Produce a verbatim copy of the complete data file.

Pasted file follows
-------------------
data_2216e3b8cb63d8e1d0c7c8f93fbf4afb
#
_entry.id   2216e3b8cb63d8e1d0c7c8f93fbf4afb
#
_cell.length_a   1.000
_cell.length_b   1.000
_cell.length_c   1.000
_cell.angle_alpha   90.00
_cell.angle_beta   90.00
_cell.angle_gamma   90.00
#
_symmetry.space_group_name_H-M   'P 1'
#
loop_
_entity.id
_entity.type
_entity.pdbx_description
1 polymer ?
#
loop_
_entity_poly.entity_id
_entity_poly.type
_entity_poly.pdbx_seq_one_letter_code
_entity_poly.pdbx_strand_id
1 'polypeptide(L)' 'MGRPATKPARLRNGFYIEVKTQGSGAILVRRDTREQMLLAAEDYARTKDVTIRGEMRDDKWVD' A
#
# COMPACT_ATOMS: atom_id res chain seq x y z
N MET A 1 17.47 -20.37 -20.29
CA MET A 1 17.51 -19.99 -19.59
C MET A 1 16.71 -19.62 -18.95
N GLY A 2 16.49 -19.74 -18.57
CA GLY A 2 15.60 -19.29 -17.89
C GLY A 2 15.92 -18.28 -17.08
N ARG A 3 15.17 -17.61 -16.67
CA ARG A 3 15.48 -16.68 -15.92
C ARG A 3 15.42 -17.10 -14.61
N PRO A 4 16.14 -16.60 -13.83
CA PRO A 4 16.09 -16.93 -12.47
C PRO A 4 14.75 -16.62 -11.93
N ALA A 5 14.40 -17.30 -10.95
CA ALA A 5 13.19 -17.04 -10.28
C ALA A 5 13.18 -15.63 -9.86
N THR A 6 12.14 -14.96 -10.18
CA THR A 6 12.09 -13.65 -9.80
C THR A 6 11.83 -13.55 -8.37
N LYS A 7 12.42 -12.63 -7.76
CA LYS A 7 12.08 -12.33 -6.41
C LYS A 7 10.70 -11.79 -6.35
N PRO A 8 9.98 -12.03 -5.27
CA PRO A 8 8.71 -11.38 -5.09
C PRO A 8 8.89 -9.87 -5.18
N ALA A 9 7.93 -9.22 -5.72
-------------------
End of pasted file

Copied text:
data_2216e3b8cb63d8e1d0c7c8f93fbf4afb
#
_entry.id   2216e3b8cb63d8e1d0c7c8f93fbf4afb
#
_cell.length_a   1.000
_cell.length_b   1.000
_cell.length_c   1.000
_cell.angle_alpha   90.00
_cell.angle_beta   90.00
_cell.angle_gamma   90.00
#
_symmetry.space_group_name_H-M   'P 1'
#
loop_
_entity.id
_entity.type
_entity.pdbx_description
1 polymer ?
#
loop_
_entity_poly.entity_id
_entity_poly.type
_entity_poly.pdbx_seq_one_letter_code
_entity_poly.pdbx_strand_id
1 'polypeptide(L)' 'MGRPATKPARLRNGFYIEVKTQGSGAILVRRDTREQMLLAAEDYARTKDVTIRGEMRDDKWVD' A
#
# COMPACT_ATOMS: atom_id res chain seq x y z
N MET A 1 17.47 -20.37 -20.29
CA MET A 1 17.51 -19.99 -19.59
C MET A 1 16.71 -19.62 -18.95
N GLY A 2 16.49 -19.74 -18.57
CA GLY A 2 15.60 -19.29 -17.89
C GLY A 2 15.92 -18.28 -17.08
N ARG A 3 15.17 -17.61 -16.67
CA ARG A 3 15.48 -16.68 -15.92
C ARG A 3 15.42 -17.10 -14.61
N PRO A 4 16.14 -16.60 -13.83
CA PRO A 4 16.09 -16.93 -12.47
C PRO A 4 14.75 -16.62 -11.93
N ALA A 5 14.40 -17.30 -10.95
CA ALA A 5 13.19 -17.04 -10.28
C ALA A 5 13.18 -15.63 -9.86
N THR A 6 12.14 -14.96 -10.18
CA THR A 6 12.09 -13.65 -9.80
C THR A 6 11.83 -13.55 -8.37
N LYS A 7 12.42 -12.63 -7.76
CA LYS A 7 12.08 -12.33 -6.41
C LYS A 7 10.70 -11.79 -6.35
N PRO A 8 9.98 -12.03 -5.27
CA PRO A 8 8.71 -11.38 -5.09
C PRO A 8 8.89 -9.87 -5.18
N ALA A 9 7.93 -9.22 -5.72